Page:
By definition, a megamerger creates one corporation that may maintain control over a large percentage of market share within its industry. This occurs through the acquisition, merger and consolidation. The big four megamergers (American Airlines, Delta Air Lines, Southwest Airlines, and United) now control 85 percent of the market, compared with 55 percent ten years ago. Having fewer competing airlines means that there is now less pressure to improve customer service or worry about losing passengers who often have no better travel alternatives. What they are still not measuring and accounting for are losses caused by increased inefficiencies and passenger dissatisfaction.
- Which of the following codes was used to describe the cause of delay: 14 (Oversales, booking errors), 66 (Late cabin crew boarding or departure procedures), 67 (Cabin crew shortage), 68 (Cabin crew error or special request)?
- For how long was the flight delayed? How long did it take passengers to reach their destination? How long did it take Doctor Dao to get to the place he needed to be and was he accompanied by his luggage? How long did it take him to heal his wounds?
- Is there an IATA code for passenger experience and emotional scars they may wear for life?
- What caused the sudden assignment of deadhead crew from the partner airline?
- How much will it all cost the airline in refunds, compensations, and future revenue loss?
- How many passengers on other routes experienced long delays and cancellations and what are the real causes of losses in costs, revenue, and reputation?
- Do high load factors of over 80% cause more harm from disruption losses than benefits from increased revenue? What are the most critical routes?
- How much does high aircraft utilisation contribute to disruptions and what are the related losses?
- How much does adding more routes at congested airports really cost the airline?
- How many passengers lost connections and how much did it cost the airline?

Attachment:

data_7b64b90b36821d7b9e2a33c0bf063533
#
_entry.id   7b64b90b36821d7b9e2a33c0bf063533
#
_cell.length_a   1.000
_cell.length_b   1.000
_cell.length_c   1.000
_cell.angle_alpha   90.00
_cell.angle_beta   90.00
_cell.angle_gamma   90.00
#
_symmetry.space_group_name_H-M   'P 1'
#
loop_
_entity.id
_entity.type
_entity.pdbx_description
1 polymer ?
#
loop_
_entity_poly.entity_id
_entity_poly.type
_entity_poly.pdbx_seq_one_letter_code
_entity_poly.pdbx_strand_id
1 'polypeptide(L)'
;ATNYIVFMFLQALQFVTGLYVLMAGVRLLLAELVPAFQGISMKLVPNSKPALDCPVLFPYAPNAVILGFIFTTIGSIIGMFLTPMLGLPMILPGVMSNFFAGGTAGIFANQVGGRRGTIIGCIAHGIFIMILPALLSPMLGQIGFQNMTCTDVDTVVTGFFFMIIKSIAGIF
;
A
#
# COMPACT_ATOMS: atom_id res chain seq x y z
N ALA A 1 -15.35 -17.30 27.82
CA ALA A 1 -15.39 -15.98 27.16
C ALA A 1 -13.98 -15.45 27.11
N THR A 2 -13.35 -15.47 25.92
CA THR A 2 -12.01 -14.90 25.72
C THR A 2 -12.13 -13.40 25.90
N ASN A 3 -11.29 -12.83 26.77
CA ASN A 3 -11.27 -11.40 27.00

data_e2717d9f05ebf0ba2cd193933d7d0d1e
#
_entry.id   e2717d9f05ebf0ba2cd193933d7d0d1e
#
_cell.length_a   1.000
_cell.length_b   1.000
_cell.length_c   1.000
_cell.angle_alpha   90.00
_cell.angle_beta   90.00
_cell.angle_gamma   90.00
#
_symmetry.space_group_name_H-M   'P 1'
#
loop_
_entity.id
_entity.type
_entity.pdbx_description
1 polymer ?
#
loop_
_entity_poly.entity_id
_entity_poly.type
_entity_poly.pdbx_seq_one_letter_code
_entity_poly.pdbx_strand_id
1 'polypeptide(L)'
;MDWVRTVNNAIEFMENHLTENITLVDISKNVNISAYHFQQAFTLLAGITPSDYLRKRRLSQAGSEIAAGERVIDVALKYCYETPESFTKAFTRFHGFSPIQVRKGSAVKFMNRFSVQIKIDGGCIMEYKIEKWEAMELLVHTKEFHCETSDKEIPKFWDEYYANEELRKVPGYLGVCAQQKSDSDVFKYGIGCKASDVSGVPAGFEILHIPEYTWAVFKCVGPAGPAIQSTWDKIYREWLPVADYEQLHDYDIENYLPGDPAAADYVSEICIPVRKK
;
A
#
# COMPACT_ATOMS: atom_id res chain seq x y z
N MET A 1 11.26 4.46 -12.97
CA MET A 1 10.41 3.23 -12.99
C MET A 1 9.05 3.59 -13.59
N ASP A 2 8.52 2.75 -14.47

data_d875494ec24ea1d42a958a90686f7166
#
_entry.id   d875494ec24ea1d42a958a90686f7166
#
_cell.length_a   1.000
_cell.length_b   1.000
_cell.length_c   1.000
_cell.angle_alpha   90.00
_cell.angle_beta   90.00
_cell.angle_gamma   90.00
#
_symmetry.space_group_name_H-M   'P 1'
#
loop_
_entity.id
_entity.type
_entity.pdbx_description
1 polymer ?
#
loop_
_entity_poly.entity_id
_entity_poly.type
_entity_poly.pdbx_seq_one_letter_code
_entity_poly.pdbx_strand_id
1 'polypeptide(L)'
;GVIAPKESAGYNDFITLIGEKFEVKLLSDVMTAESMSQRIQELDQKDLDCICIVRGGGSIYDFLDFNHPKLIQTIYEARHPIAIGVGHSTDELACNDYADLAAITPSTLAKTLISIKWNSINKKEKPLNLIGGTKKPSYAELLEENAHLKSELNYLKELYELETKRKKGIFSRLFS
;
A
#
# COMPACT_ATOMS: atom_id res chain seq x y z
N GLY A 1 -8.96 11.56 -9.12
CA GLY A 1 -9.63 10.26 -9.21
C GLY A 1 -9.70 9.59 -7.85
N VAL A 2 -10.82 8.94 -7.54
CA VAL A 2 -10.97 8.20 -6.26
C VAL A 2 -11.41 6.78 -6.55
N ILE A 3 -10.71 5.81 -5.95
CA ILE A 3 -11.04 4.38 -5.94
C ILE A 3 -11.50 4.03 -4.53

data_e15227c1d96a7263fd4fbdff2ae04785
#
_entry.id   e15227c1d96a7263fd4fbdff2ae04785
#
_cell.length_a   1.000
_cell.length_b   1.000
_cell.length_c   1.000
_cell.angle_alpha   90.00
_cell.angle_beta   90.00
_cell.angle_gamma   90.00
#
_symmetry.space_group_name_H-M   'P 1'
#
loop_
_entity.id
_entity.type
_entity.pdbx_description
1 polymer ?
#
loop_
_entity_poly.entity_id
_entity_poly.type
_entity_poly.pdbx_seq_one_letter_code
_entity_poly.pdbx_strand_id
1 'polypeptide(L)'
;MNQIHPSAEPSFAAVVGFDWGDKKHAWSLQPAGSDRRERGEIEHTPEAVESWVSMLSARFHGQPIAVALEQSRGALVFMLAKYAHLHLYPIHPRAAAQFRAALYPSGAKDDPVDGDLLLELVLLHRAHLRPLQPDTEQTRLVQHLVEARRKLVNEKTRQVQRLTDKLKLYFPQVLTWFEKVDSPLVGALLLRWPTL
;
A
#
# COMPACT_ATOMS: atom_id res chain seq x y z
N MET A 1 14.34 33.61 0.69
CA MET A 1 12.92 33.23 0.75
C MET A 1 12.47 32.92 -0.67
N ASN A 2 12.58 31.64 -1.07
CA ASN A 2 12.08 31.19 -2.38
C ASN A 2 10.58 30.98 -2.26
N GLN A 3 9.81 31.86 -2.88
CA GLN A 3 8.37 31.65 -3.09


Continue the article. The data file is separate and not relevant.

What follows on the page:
- What are the losses caused by outsourced service providers and partners and can they be recovered?
- Do surveys about passenger satisfaction include disrupted passengers?
- Can employees cope with a surge in disruptions and how does this reflect on their attitude towards disrupted passengers?
- What needs to be done to make a better balance between profit and quality?
Saturday, 6 February 2021
Choosing which way to go once market starts recovering will be a tricky business. Old habits of collecting data from disconnected sources and interpreting them subjectively won’t work this time. We are entering the era of insights needed to connect and interpret the data as objectively as possible while narrowing the focus on things that matter.
‘Without a doubt, the ability to connect the dots is rare, prized and valuable. Connecting dots, solving the problem that hasn't been solved before, seeing the pattern before it is made obvious, is more essential than ever before.
Why then, do we spend so much time collecting dots instead? More facts, more tests, more need for data, even when we have no clue (and no practice) in doing anything with it.
Their big bag of dots isn't worth nearly as much as your handful of insight, is it?’ -Seth Godin.
So, instead of collecting the dots we should start connecting data and insights every time we discover problems with systemwide origins, and then look at them together from different perspectives. The more we practice it, the better we will become in sensing what comes next including new opportunities. This is how we can get well better prepared for new challenges.
This is how connectedness, thrust, feelings of care, belonging, and togetherness start shaping the culture that can withstand difficulties and even thrive when faced with uncertainty. It has been proven to work for Southwest for the last 50 years.
Can you give it a try?
Wednesday, 3 February 2021
Leaders and strategists are faced with an ultimate challenge: how much, when, and where to start increasing operation at time of extreme uncertainty and growing indebtedness.
Saturday, 30 January 2021
Which diagnostic approach and tool do you use to determine the state of health of your organisation? Are you a specialist or a sage?
Whenever faced with a hard-to-answer question, I look for analogies. In this case I found the following quote from Fritjof Capra's book 'The Turning Point' inspirational and would like to share it with you.
Friday, 22 January 2021
Earlier this month, British Airways announced their partnering with Michelin-starred celebrity meant to improve the experience of economy passengers on their short-haul flights. The airline has never been short of innovative ideas, including things like 'happiness blanket'. Other airlines have had their tries and choices.
It is obviously not easy to understand what passengers really want if airlines cannot guarantee them that they won’t arrive to their destination stressed due to long delays and poor experiences when things go wrong - no matter the price they paid for their journey. These kind of events are pretty much classless experiences.
But what if it is not much about food, or blankets, or products they can buy? As Seth Godin pondered: